Journal of Research in Medical Sciences

REVIEW ARTICLE
Year
: 2020  |  Volume : 25  |  Issue : 1  |  Page : 101-

Current status of COVID-19 pandemic; characteristics, diagnosis, prevention, and treatment


Zary Nokhodian1, Mohammad Mehdi Ranjbar2, Parto Nasri1, Nazila Kassaian1, Parisa Shoaei3, Bahareh Vakili4, Soodabeh Rostami3, Shahrzad Ahangarzadeh1, Abbas Alibakhshi5, Fatemeh Yarian6, Shaghayegh Haghjooy Javanmard7, Behrooz Ataei1,  
1 Infectious Diseases and Tropical Medicine Research Center, Isfahan University of Medical Sciences, Isfahan, Iran
2 Department of FMD Vaccine Production, Razi Vaccine and Serum Research Institute, Agricultural Research, Education, and Extension Organization, Karaj, Iran
3 Nosocomial Infection Research Center, Isfahan University of Medical Sciences, Isfahan, Iran
4 Department of Biology, Science and Research Branch, Islamic Azad University, Tehran, Iran
5 Infectious Diseases and Tropical Medicine Research Center, Isfahan University of Medical Sciences, Isfahan; Cellular and Molecular Biology Research Center, Shahid Beheshti University of Medical Sciences, Tehran, Iran
6 Cellular and Molecular Biology Research Center; Department of Medical Biotechnology, School of Advanced Technologies in Medicine, Shahid Beheshti University of Medical Sciences, Tehran, Iran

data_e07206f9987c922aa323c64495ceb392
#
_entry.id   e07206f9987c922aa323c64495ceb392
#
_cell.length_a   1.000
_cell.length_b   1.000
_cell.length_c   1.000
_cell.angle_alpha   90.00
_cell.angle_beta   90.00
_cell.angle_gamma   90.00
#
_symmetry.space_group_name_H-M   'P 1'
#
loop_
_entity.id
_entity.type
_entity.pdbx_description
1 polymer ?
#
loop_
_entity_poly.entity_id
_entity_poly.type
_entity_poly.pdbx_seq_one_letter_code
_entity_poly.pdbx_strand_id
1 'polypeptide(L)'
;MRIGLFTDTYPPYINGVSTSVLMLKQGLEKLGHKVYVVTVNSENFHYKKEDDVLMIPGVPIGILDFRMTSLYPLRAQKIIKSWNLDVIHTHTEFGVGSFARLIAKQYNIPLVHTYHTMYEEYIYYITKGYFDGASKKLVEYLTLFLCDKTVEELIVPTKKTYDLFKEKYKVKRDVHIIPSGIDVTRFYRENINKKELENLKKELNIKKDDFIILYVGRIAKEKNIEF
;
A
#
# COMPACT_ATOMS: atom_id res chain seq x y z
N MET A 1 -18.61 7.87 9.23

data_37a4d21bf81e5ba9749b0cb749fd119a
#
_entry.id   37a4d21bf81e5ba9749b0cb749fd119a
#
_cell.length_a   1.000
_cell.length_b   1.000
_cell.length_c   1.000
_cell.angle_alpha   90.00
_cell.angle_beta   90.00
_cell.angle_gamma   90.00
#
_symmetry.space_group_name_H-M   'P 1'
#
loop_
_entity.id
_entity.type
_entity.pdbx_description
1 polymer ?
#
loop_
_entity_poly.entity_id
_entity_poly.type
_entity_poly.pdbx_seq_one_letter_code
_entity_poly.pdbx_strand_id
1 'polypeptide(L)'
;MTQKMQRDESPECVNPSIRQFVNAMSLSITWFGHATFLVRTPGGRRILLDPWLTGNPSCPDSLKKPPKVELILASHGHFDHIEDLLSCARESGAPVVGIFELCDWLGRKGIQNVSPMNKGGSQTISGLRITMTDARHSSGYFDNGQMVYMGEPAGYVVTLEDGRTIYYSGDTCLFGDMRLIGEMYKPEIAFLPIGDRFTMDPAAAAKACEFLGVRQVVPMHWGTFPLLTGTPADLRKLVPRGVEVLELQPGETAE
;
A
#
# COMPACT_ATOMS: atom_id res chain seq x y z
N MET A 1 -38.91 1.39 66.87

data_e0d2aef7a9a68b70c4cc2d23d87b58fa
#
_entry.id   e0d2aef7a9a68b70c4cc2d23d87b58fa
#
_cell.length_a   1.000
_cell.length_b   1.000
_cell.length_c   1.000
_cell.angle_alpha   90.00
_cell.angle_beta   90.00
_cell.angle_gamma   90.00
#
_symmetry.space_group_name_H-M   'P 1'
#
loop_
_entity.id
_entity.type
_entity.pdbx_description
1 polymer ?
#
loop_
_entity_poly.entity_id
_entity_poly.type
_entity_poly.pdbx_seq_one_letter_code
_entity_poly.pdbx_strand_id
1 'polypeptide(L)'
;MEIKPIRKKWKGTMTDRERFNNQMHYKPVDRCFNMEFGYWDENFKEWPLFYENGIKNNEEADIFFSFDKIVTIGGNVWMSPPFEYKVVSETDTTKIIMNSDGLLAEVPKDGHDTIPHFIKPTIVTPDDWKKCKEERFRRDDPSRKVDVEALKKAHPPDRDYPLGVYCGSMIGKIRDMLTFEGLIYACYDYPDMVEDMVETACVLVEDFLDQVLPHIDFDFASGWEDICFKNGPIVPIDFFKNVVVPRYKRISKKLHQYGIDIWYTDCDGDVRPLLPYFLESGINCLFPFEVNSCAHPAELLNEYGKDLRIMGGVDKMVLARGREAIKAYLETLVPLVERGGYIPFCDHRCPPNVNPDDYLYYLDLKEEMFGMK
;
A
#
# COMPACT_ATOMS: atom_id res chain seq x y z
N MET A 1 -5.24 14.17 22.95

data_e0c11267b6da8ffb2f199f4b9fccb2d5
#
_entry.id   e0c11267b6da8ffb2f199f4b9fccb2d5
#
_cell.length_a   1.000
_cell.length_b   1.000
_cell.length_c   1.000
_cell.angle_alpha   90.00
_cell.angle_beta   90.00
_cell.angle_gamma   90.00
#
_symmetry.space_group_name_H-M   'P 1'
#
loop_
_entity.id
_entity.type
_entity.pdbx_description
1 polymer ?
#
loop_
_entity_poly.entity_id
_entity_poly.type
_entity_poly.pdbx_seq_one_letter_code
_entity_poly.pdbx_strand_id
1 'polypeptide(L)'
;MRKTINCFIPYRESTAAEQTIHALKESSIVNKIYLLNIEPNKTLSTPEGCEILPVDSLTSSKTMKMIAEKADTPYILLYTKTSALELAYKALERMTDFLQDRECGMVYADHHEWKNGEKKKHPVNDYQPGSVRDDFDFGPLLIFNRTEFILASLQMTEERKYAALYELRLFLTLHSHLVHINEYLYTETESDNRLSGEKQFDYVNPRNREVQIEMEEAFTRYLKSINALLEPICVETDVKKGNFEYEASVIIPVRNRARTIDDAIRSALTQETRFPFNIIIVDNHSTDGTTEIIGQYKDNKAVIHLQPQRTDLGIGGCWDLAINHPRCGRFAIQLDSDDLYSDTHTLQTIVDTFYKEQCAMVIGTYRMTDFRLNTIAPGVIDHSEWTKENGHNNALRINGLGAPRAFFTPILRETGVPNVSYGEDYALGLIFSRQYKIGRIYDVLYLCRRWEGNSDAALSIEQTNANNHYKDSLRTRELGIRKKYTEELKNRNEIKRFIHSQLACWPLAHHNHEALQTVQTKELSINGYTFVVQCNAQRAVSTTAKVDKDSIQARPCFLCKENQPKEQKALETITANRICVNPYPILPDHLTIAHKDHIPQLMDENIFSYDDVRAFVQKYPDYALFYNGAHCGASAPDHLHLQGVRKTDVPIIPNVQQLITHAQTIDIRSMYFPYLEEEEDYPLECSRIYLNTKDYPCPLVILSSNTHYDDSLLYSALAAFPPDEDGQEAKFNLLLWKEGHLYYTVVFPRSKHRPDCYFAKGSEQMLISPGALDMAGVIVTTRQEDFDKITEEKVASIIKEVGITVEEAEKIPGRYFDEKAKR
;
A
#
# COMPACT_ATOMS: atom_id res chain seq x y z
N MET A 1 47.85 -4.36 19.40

7 Department of Physiology, Applied Physiology Research Center, Cardiovascular Research Institute, Isfahan University of Medical Sciences, Isfahan, Iran

Correspondence Address:
Dr. Shahrzad Ahangarzadeh
Infectious Diseases and Tropical Medicine Research Center, Isfahan University of Medical Sciences, Isfahan
Iran

Abstract

Humans have always been encountered to big infectious diseases outbreak throughout the history. In December 2019, novel coronavirus (COVID-19) was first noticed as an agent causing insidious pneumonia in Wuhan, China. COVID-19 was spread rapidly from Wuhan to the rest of the world. Until late June 2020, it infected more than 10,000,000 people and caused more than 500,000 deaths in almost all of countries in the world, creating a global crisis worse than all previous epidemics and pandemics. In the current review, we gathered and summarized the results of various studies on characteristics, diagnosis, treatment, and prevention of this pandemic crisis.



How to cite this article:
Nokhodian Z, Ranjbar MM, Nasri P, Kassaian N, Shoaei P, Vakili B, Rostami S, Ahangarzadeh S, Alibakhshi A, Yarian F, Javanmard SH, Ataei B. Current status of COVID-19 pandemic; characteristics, diagnosis, prevention, and treatment.J Res Med Sci 2020;25:101-101


How to cite this URL:
Nokhodian Z, Ranjbar MM, Nasri P, Kassaian N, Shoaei P, Vakili B, Rostami S, Ahangarzadeh S, Alibakhshi A, Yarian F, Javanmard SH, Ataei B. Current status of COVID-19 pandemic; characteristics, diagnosis, prevention, and treatment. J Res Med Sci [serial online] 2020 [cited 2020 Dec 5 ];25:101-101